16051.28 (12.1)25.17 (3.1)98 (0.7)
0.87549.38 (12.5)23.22 (3.6)152 (1)
0.610048.34 (12.2)20.85 (3.2)217 (1.4)
0.512041.68 (10.8)18.72 (2.7)298 (1.7)
0.415038.64 (10.5)17.37 (2.5)383 (1.9)
0.320030.96 (11.2)16.38 (3.1)501 (2.7)
100032088.64 (19.4)35.24 (5.9)9 (0.1)
23054.16 (18.8)35.63 (6.5)14 (0.1)
16054.58 (16.3)30.58 (4.2)22 (0.2)
0.87552.54 (14.7)24.35 (3.5)31 (0.2)
0.610045.06 (13.5)21.52 (3.3)42 (0.3)
0.512037.52 (16.7)20.38 (4.5)53 (0.4)
0.415037.10 (17.4)19.09 (5.2)71 (0.5)
0.320034.24 (14.6)19.38 (4.8)92 (0.7)

Appendix B

Table and accompanying Fig. 18 shows the effect of number of nodes and super layer thickness on the prediction accuracy and computation time for Build 2. Build 2—Inverted cone.

11 mm build height, 220 layers, 50 μm layer thickness, 51 min (3060 sec) build time

Table 0002a
Number of nodesSuper layer thicknessNumber of super layersRMSE (K) (Std. Dev. over three repetitions)MAPE (Std. Dev. over three repetitions)Mean computation time in seconds (Std. Dev. over three repetitions)
5000111267.07 (30.6)38.54 (4.5)434 (2.4)
0.912231.71 (27.4)37.45 (4.2)913 (6.4)
0.814134.86 (15.2)27.21 (3.4)1420 (10.3)
0.71594.52 (10.4)24.64 (2.5)1981 (15.5)
0.61864.94 (8.4)11.77 (1.7)2374 (18)
0.52239.18 (4.2)10.87 (1.5)2865 (19.1)
0.42826.54 (4.4)9.21 (1.5)3436 (21.7)
0.33620.71 (2.2)4.54 (0.6)4045 (25.7)
0.25512.15 (1.4)3.72 (0.7)4784 (26.3)
4000111302.97 (35.2)49.43 (5.2)237 (1.6)
0.912231.03 (26.4)41.09 (4.6)470 (3.5)
0.814175.75 (19.2)35.93 (3.4)720 (5.3)
0.715101.07 (11.8)25.84 (2.4)1003 (7.7)
0.61893.28 (12.0)20.97 (2.6)1198 (8.2)
0.52275.47 (7.8)15.46 (1.4)1442 (9.9)
0.42850.49 (7.2)11.03 (1.2)1752 (12.2)
0.33635.43 (2.4)6.84 (0.5)2081 (14.2)
0.25526.00 (2.8)5.73 (0.6)2471 (15)
3000111357.36 (38.5)41.76 (4.9)136 (1)
0.912351.88 (37.1)40.64 (4.6)258 (1.5)
0.814226.31 (23.4)35.24 (3.6)387 (2.8)
0.715127.97 (14.4)28.21 (2.4)521 (3.1)
0.618154.19 (16.2)24.19 (2.7)615 (4.2)
0.522128.79 (13.8)20.64 (2.5)729 (4.8)
0.428108.46 (12.0)18.72 (1.6)870 (5.5)
0.336101.20 (11.4)17.13 (1.5)1017 (6.8)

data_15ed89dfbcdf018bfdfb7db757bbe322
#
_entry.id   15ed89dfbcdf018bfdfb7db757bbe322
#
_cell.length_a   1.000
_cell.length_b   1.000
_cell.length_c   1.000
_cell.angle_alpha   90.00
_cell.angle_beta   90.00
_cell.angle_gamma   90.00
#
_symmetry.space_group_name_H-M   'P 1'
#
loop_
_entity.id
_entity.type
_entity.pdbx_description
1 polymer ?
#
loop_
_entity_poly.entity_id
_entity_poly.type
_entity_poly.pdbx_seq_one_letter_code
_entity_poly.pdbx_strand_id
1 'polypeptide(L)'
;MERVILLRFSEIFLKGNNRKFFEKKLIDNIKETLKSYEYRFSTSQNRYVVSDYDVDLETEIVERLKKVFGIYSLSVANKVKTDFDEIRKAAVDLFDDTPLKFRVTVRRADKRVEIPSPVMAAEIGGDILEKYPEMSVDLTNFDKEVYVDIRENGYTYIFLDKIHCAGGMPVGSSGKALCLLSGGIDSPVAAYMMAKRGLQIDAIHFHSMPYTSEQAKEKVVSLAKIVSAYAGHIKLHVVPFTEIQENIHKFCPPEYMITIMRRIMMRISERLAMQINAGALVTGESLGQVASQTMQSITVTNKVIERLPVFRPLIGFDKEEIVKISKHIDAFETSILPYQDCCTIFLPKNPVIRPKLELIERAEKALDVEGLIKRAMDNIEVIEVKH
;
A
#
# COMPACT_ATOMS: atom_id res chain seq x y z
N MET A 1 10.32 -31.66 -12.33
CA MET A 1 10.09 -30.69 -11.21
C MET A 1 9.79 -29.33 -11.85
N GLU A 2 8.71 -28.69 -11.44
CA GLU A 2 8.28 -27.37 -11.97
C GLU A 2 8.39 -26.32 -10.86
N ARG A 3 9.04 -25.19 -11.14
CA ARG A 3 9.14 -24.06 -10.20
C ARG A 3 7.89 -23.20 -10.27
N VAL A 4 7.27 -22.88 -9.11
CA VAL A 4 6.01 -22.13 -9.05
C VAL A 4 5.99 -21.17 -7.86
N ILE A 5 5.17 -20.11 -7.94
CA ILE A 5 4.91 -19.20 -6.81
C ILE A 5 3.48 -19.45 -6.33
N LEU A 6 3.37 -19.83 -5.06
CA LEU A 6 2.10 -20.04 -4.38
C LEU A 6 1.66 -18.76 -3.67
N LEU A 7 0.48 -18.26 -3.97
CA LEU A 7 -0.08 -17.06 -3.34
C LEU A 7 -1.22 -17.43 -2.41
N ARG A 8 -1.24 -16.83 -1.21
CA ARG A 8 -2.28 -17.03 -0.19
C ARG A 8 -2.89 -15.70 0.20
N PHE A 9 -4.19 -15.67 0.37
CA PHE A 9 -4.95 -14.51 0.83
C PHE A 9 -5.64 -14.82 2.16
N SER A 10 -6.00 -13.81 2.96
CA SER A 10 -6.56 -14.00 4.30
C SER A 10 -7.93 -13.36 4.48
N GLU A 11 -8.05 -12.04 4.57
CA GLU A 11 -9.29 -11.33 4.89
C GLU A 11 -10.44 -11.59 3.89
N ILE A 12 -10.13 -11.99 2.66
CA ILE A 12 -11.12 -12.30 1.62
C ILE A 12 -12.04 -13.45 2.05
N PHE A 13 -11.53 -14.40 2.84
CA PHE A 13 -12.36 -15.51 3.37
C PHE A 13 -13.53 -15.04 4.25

0.25594.56 (11.5)12.21 (2.1)1192 (7.3)
2000111343.17 (41.2)51.46 (6.3)41 (0.3)
0.912265.67 (29.7)34.51 (4.2)79 (0.5)
0.814201.36 (23.2)34.88 (3.5)119 (0.8)
0.715148.04 (18.6)31.54 (3.1)162 (0.9)
0.618154.16 (17.3)30.46 (4.3)193 (1.1)
0.522128.77 (11.3)28.40 (3.5)231 (1.5)
0.428125.54 (10.3)26.84 (2.5)278 (1.6)
0.336120.45 (9.5)24.48 (2.7)325 (2.4)
0.25598.48 (9.2)21.37 (2.1)381 (2.7)
1000111348.57 (48.1)57.41 (7.3)35 (0.2)
0.912327.99 (41.9)51.20 (5.7)45 (0.3)
0.814261.20 (32.3)50.49 (5.4)55 (0.4)
0.715253.21 (19.8)48.34 (4.2)65 (0.5)
0.618246.07 (23.4)43.24 (4.5)73 (0.6)
0.522203.12 (26.4)35.11 (4.2)82 (0.6)
0.428167.88 (18.4)30.24 (4.2)93 (0.7)
0.336165.79 (18.5)27.71 (4.8)104 (0.8)
0.255111.53 (17.4)26.21 (4.2)116 (0.8)
Number of nodesSuper layer thicknessNumber of super layersRMSE (K) (Std. Dev. over three repetitions)MAPE (Std. Dev. over three repetitions)Mean computation time in seconds (Std. Dev. over three repetitions)
5000111267.07 (30.6)38.54 (4.5)434 (2.4)
0.912231.71 (27.4)37.45 (4.2)913 (6.4)
0.814134.86 (15.2)27.21 (3.4)1420 (10.3)
0.71594.52 (10.4)24.64 (2.5)1981 (15.5)
0.61864.94 (8.4)11.77 (1.7)2374 (18)
0.52239.18 (4.2)10.87 (1.5)2865 (19.1)
0.42826.54 (4.4)9.21 (1.5)3436 (21.7)
0.33620.71 (2.2)4.54 (0.6)4045 (25.7)
0.25512.15 (1.4)3.72 (0.7)4784 (26.3)
4000111302.97 (35.2)49.43 (5.2)237 (1.6)
0.912231.03 (26.4)41.09 (4.6)470 (3.5)
0.814175.75 (19.2)35.93 (3.4)720 (5.3)
0.715101.07 (11.8)25.84 (2.4)1003 (7.7)
0.61893.28 (12.0)20.97 (2.6)1198 (8.2)
0.52275.47 (7.8)15.46 (1.4)1442 (9.9)
0.42850.49 (7.2)11.03 (1.2)1752 (12.2)
0.33635.43 (2.4)6.84 (0.5)2081 (14.2)
0.25526.00 (2.8)5.73 (0.6)2471 (15)
3000111357.36 (38.5)41.76 (4.9)136 (1)
0.912351.88 (37.1)40.64 (4.6)258 (1.5)
0.814226.31 (23.4)35.24 (3.6)387 (2.8)
0.715127.97 (14.4)28.21 (2.4)521 (3.1)
0.618154.19 (16.2)24.19 (2.7)615 (4.2)
0.522128.79 (13.8)20.64 (2.5)729 (4.8)
0.428108.46 (12.0)18.72 (1.6)870 (5.5)
0.336101.20 (11.4)17.13 (1.5)1017 (6.8)
0.25594.56 (11.5)12.21 (2.1)1192 (7.3)
2000111343.17 (41.2)51.46 (6.3)41 (0.3)
0.912265.67 (29.7)34.51 (4.2)79 (0.5)
0.814201.36 (23.2)34.88 (3.5)119 (0.8)
0.715148.04 (18.6)31.54 (3.1)162 (0.9)
0.618154.16 (17.3)30.46 (4.3)193 (1.1)
0.522128.77 (11.3)28.40 (3.5)231 (1.5)
0.428125.54 (10.3)26.84 (2.5)278 (1.6)
0.336120.45 (9.5)24.48 (2.7)325 (2.4)
0.25598.48 (9.2)21.37 (2.1)381 (2.7)
1000111348.57 (48.1)57.41 (7.3)35 (0.2)
0.912327.99 (41.9)51.20 (5.7)45 (0.3)
0.814261.20 (32.3)50.49 (5.4)55 (0.4)
0.715253.21 (19.8)48.34 (4.2)65 (0.5)
0.618246.07 (23.4)43.24 (4.5)73 (0.6)
0.522203.12 (26.4)35.11 (4.2)82 (0.6)
0.428167.88 (18.4)30.24 (4.2)93 (0.7)
0.336165.79 (18.5)27.71 (4.8)104 (0.8)
0.255111.53 (17.4)26.21 (4.2)116 (0.8)